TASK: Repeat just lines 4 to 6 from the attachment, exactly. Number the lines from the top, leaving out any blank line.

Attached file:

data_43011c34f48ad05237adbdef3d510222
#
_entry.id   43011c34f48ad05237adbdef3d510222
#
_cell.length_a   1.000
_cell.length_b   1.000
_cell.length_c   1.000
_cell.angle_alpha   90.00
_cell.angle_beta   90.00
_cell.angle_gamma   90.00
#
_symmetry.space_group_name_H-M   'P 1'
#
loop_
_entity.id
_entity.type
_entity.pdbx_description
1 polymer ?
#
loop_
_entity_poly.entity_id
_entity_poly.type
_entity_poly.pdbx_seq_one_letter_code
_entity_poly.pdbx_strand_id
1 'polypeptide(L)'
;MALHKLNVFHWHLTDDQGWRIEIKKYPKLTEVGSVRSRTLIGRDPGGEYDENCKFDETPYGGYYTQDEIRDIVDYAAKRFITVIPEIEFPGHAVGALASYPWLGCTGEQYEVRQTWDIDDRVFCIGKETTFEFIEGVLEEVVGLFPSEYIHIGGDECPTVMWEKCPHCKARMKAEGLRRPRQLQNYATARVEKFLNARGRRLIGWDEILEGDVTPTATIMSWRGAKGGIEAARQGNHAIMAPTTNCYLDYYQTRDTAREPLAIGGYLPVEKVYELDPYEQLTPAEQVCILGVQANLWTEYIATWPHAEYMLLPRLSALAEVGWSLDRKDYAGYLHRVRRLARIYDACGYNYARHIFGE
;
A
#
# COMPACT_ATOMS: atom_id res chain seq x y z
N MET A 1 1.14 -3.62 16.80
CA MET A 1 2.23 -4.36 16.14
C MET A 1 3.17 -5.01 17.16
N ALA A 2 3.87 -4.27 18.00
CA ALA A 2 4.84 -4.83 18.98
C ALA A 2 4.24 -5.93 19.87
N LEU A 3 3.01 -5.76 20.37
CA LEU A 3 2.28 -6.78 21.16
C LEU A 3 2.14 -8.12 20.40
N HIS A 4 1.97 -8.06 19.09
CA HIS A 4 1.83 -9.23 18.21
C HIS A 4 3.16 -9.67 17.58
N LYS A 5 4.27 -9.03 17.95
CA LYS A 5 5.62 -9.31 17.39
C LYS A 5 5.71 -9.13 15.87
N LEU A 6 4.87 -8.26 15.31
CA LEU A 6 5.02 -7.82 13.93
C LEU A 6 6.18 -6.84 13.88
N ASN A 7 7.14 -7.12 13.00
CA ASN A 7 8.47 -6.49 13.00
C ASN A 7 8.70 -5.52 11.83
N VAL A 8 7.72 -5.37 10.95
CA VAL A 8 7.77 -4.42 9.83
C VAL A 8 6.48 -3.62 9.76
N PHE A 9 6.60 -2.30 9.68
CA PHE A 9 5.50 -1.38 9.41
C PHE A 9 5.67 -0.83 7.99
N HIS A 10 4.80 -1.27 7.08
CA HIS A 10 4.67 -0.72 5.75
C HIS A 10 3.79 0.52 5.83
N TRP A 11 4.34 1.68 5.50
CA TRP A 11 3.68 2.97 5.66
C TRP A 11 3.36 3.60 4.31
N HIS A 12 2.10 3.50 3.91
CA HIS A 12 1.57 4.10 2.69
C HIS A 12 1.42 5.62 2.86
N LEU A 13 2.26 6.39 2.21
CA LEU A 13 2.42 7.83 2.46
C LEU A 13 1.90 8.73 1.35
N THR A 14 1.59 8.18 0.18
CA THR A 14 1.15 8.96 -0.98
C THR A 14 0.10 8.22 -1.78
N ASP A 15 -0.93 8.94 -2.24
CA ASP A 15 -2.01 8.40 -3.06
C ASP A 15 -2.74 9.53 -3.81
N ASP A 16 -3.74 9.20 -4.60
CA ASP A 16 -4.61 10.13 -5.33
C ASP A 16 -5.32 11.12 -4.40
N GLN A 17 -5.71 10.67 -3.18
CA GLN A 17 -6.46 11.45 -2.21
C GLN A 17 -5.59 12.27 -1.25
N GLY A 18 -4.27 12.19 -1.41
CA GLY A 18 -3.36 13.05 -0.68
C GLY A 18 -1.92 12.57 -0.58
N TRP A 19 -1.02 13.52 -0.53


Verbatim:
#
_cell.length_a   1.000
_cell.length_b   1.000